US9154728B2 - Image processing apparatus, image capturing apparatus, and program - Google Patents

Image processing apparatus, image capturing apparatus, and program Download PDF

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US9154728B2
US9154728B2 US13/738,280 US201313738280A US9154728B2 US 9154728 B2 US9154728 B2 US 9154728B2 US 201313738280 A US201313738280 A US 201313738280A US 9154728 B2 US9154728 B2 US 9154728B2
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frame
motion
image
interpolation frame
motion vector
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Toshiyuki Nakashima
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Panasonic Intellectual Property Management Co Ltd
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    • HELECTRICITY
    • H04ELECTRIC COMMUNICATION TECHNIQUE
    • H04NPICTORIAL COMMUNICATION, e.g. TELEVISION
    • H04N7/00Television systems
    • H04N7/01Conversion of standards, e.g. involving analogue television standards or digital television standards processed at pixel level
    • H04N7/0135Conversion of standards, e.g. involving analogue television standards or digital television standards processed at pixel level involving interpolation processes
    • H04N7/014Conversion of standards, e.g. involving analogue television standards or digital television standards processed at pixel level involving interpolation processes involving the use of motion vectors
    • HELECTRICITY
    • H04ELECTRIC COMMUNICATION TECHNIQUE
    • H04NPICTORIAL COMMUNICATION, e.g. TELEVISION
    • H04N5/00Details of television systems
    • H04N5/222Studio circuitry; Studio devices; Studio equipment ; Cameras comprising an electronic image sensor, e.g. digital cameras, video cameras, TV cameras, video cameras, camcorders, webcams, camera modules for embedding in other devices, e.g. mobile phones, computers or vehicles
    • H04N5/225Television cameras ; Cameras comprising an electronic image sensor, e.g. digital cameras, video cameras, camcorders, webcams, camera modules specially adapted for being embedded in other devices, e.g. mobile phones, computers or vehicles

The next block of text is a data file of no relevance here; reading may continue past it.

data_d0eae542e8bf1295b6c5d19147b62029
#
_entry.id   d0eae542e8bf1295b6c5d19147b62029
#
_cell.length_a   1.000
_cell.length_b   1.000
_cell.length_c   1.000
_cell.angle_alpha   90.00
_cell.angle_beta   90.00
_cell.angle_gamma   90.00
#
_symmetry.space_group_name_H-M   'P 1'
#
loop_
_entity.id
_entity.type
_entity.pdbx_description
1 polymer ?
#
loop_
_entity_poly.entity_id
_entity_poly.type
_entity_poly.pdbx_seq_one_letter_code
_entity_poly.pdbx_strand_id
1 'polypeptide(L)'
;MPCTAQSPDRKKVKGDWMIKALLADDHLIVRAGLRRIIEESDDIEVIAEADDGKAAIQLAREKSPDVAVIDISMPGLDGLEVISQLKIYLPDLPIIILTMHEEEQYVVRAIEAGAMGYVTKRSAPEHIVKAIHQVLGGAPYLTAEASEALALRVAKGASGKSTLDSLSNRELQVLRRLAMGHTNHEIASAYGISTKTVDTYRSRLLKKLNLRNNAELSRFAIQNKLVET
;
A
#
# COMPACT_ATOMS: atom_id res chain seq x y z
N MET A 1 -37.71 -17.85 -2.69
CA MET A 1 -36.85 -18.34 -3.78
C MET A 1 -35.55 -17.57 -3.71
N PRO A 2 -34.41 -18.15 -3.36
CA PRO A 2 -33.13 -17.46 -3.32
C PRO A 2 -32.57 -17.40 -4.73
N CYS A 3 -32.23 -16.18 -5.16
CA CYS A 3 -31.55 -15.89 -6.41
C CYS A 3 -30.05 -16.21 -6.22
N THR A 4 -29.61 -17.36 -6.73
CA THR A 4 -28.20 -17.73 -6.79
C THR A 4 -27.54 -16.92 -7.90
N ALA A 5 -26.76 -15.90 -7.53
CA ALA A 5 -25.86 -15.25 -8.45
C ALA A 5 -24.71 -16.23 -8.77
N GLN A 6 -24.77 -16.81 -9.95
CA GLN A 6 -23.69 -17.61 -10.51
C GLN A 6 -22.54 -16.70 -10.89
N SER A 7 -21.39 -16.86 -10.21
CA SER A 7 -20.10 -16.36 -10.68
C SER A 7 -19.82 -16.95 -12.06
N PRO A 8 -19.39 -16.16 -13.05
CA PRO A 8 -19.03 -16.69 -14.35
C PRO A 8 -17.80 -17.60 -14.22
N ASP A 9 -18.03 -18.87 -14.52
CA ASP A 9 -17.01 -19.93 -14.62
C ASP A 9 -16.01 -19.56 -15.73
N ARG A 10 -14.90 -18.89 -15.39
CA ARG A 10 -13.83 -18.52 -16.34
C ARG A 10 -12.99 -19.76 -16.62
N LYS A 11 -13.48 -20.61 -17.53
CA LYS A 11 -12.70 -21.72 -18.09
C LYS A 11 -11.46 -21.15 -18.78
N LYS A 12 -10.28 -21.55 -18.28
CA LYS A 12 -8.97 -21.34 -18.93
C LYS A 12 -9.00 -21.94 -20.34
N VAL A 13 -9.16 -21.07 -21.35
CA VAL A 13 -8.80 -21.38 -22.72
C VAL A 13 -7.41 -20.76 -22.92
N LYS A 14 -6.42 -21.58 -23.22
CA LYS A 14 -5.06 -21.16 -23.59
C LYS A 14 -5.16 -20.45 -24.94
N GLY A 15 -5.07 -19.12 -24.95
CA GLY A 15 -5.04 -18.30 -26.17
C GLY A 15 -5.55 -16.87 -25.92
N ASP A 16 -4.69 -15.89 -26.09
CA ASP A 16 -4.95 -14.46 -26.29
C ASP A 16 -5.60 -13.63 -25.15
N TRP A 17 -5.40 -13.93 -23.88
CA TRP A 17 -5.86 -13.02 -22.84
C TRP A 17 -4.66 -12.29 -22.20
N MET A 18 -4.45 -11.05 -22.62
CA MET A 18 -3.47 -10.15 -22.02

• H04N5/232Devices for controlling television cameras, e.g. remote control ; Control of cameras comprising an electronic image sensor
    • H04N5/23248Devices for controlling television cameras, e.g. remote control ; Control of cameras comprising an electronic image sensor for stable pick-up of the scene in spite of camera body vibration
    • H04N5/23251Motion detection
    • HELECTRICITY
    • H04ELECTRIC COMMUNICATION TECHNIQUE
    • H04NPICTORIAL COMMUNICATION, e.g. TELEVISION
    • H04N5/00Details of television systems
    • H04N5/222Studio circuitry; Studio devices; Studio equipment ; Cameras comprising an electronic image sensor, e.g. digital cameras, video cameras, TV cameras, video cameras, camcorders, webcams, camera modules for embedding in other devices, e.g. mobile phones, computers or vehicles
    • H04N5/225Television cameras ; Cameras comprising an electronic image sensor, e.g. digital cameras, video cameras, camcorders, webcams, camera modules specially adapted for being embedded in other devices, e.g. mobile phones, computers or vehicles
    • H04N5/232Devices for controlling television cameras, e.g. remote control ; Control of cameras comprising an electronic image sensor
    • H04N5/23248Devices for controlling television cameras, e.g. remote control ; Control of cameras comprising an electronic image sensor for stable pick-up of the scene in spite of camera body vibration
    • H04N5/23264Vibration or motion blur correction
    • HELECTRICITY
    • H04ELECTRIC COMMUNICATION TECHNIQUE
    • H04NPICTORIAL COMMUNICATION, e.g. TELEVISION
    • H04N7/00Television systems
    • H04N7/01Conversion of standards, e.g. involving analogue television standards or digital television standards processed at pixel level
    • H04N7/0127Conversion of standards, e.g. involving analogue television standards or digital television standards processed at pixel level by changing the field or frame frequency of the incoming video signal, e.g. frame rate converter